© 2023 Western New York Public Broadcasting Association

140 Lower Terrace
Buffalo, NY 14202

Mailing Address:
Horizons Plaza P.O. Box 1263
Buffalo, NY 14240-1263

Buffalo Toronto Public Media | Phone 716-845-7000
WBFO Newsroom | Phone: 716-845-7040
Your NPR Station
Play Live Radio
Next Up:
0:00 0:00
Available On Air Stations

Lawmakers want ride-hailing available for July 4th

Nick Lippa

Erie County legislators want the start of ride-hailing moved up, to make for a better and safer Fourth of July.

It is all supposed to start July 9, three months after the new state budget was put into place. The new system would allow Uber and Lyft and others to operate beyond New York City, the current area where the services can be used.

That may change because there is a sudden push in Albany to amend the law to restrict registered sex offenders from driving for the services. The new law opens a window for them.

"All this resolution is doing is asking the state to move up the start of ride-sharing nine days, from July 9 to July 1, in the hopes we can have a safer Fourth of July holiday for everyone," said Majority Leader Joseph Lorigo. "I hope that our state delegation will advocate for this as well and hopefully we can get this passed."

Lorigo said it would help reduce the number of DWIs and alcohol-related accidents over the holiday.

"We have a problem throughout New York State with DWIs and alcohol-related accidents and the Fourth of July holiday is one of the top holidays for alcohol-related accidents on our roadways," said Lorigo. "If we could get ride-sharing approved and implemented prior to the Fourth of July holiday, I think it would go a long way in ensuring safer roadways over that day and a couple of days there."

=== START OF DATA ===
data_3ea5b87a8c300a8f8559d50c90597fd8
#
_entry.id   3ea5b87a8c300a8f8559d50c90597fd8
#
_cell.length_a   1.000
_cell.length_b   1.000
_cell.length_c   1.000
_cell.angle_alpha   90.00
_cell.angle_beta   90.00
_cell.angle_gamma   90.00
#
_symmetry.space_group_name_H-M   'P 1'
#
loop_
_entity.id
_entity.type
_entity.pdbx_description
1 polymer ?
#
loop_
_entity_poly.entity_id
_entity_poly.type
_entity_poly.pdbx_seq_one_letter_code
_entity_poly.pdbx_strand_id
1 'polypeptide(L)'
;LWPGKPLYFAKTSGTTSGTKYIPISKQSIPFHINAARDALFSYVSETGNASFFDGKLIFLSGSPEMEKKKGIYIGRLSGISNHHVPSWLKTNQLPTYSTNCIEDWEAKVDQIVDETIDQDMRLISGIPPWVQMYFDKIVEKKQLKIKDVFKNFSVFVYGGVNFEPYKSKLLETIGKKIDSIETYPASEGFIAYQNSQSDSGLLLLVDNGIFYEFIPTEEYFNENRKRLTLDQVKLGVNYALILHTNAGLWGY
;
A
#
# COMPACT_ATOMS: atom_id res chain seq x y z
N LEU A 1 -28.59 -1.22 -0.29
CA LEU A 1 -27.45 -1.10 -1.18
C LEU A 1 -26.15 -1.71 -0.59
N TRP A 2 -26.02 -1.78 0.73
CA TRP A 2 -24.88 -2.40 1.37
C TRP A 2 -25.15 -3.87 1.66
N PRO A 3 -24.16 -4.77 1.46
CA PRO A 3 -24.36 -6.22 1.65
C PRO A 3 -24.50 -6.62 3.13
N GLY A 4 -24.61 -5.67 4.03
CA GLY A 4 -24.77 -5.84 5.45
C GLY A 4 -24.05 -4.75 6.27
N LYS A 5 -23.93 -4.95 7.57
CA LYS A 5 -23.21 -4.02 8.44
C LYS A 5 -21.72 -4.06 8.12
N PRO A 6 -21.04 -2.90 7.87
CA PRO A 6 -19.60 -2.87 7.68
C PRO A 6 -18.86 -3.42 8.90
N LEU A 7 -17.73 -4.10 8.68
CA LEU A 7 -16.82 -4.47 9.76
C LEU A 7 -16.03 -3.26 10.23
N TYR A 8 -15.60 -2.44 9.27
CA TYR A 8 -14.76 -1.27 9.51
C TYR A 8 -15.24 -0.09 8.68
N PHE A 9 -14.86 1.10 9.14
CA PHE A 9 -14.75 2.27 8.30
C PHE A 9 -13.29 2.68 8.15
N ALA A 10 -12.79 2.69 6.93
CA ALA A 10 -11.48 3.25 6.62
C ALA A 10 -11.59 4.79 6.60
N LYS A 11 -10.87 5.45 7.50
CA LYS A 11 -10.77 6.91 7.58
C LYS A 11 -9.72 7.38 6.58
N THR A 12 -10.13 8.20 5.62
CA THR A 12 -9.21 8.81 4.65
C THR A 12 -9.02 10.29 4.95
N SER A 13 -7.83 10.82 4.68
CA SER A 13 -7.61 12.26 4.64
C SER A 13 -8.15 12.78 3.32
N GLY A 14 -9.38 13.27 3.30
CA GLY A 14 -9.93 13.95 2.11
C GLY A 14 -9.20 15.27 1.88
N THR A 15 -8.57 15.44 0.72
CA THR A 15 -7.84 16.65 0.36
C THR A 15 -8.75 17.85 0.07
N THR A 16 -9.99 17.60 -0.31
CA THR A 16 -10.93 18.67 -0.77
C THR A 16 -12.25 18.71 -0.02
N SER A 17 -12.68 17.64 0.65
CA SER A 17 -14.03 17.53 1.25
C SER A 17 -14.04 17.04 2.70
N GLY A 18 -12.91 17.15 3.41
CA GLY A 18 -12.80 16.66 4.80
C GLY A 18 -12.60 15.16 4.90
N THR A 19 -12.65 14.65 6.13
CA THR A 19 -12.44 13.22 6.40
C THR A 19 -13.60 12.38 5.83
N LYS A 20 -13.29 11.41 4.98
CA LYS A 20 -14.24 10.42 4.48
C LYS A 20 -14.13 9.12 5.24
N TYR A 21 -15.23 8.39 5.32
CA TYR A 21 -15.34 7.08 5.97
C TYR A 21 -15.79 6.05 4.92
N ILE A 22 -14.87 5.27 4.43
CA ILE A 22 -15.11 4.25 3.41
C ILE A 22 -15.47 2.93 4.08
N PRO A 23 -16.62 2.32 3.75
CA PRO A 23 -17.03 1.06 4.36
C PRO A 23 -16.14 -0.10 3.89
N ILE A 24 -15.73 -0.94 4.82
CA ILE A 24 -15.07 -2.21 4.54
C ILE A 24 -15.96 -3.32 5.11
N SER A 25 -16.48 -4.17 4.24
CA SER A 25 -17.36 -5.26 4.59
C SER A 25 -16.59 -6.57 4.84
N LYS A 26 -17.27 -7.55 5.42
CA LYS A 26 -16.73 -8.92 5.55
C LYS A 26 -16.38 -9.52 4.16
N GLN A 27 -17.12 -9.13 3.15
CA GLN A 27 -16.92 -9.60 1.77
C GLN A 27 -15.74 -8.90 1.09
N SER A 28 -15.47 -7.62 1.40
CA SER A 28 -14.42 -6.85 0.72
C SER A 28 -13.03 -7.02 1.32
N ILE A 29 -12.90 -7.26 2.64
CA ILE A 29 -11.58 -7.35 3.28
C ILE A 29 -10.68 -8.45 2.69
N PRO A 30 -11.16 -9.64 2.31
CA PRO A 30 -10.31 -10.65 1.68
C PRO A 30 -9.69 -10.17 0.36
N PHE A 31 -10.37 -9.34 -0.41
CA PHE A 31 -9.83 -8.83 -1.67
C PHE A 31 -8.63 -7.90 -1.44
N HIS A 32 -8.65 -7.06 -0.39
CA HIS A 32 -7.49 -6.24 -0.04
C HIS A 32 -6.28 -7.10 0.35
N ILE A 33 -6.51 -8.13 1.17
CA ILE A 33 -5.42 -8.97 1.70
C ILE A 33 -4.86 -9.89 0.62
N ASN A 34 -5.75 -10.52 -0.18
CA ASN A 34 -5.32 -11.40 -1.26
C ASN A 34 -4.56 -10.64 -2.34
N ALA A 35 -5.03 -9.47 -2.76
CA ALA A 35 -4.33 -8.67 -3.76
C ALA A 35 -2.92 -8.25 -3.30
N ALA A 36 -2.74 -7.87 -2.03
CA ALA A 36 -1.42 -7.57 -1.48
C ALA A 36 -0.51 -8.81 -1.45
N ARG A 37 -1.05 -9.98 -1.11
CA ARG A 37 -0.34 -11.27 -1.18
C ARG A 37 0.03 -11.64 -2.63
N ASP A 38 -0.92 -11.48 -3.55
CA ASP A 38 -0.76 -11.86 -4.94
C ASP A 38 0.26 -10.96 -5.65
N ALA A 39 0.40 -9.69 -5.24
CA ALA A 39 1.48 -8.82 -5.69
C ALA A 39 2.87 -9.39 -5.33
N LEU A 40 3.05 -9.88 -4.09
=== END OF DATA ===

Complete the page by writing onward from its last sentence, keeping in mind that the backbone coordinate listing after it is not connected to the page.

Buffalo Legislator Barbara Miller-Williams said her constituents want Uber and the others. However, they also want to be sure people from every neighborhood have a chance to join the list of drivers for the services.

"We're going to have to overcome getting Uber drivers in all parts of the community. We don't want any neighborhood to be excluded," said Miller-Williams. "Once Uber comes, we want it to be inclusive. So we want - whether you're Black, Hispanic, White, whatever the case may be - we want to be inclusive when Uber gets here so that everybody has an opportunity to experience ride-sharing in a positive way."

Mike Desmond is one of Western New York’s most experienced reporters, having spent nearly a half-century covering the region for newspapers, television stations and public radio. He has been with WBFO and its predecessor, WNED-AM, since 1988. As a reporter for WBFO, he has covered literally thousands of stories involving education, science, business, the environment and many other issues. Mike has been a long-time theater reviewer for a variety of publications and was formerly a part-time reporter for The New York Times.
Related Content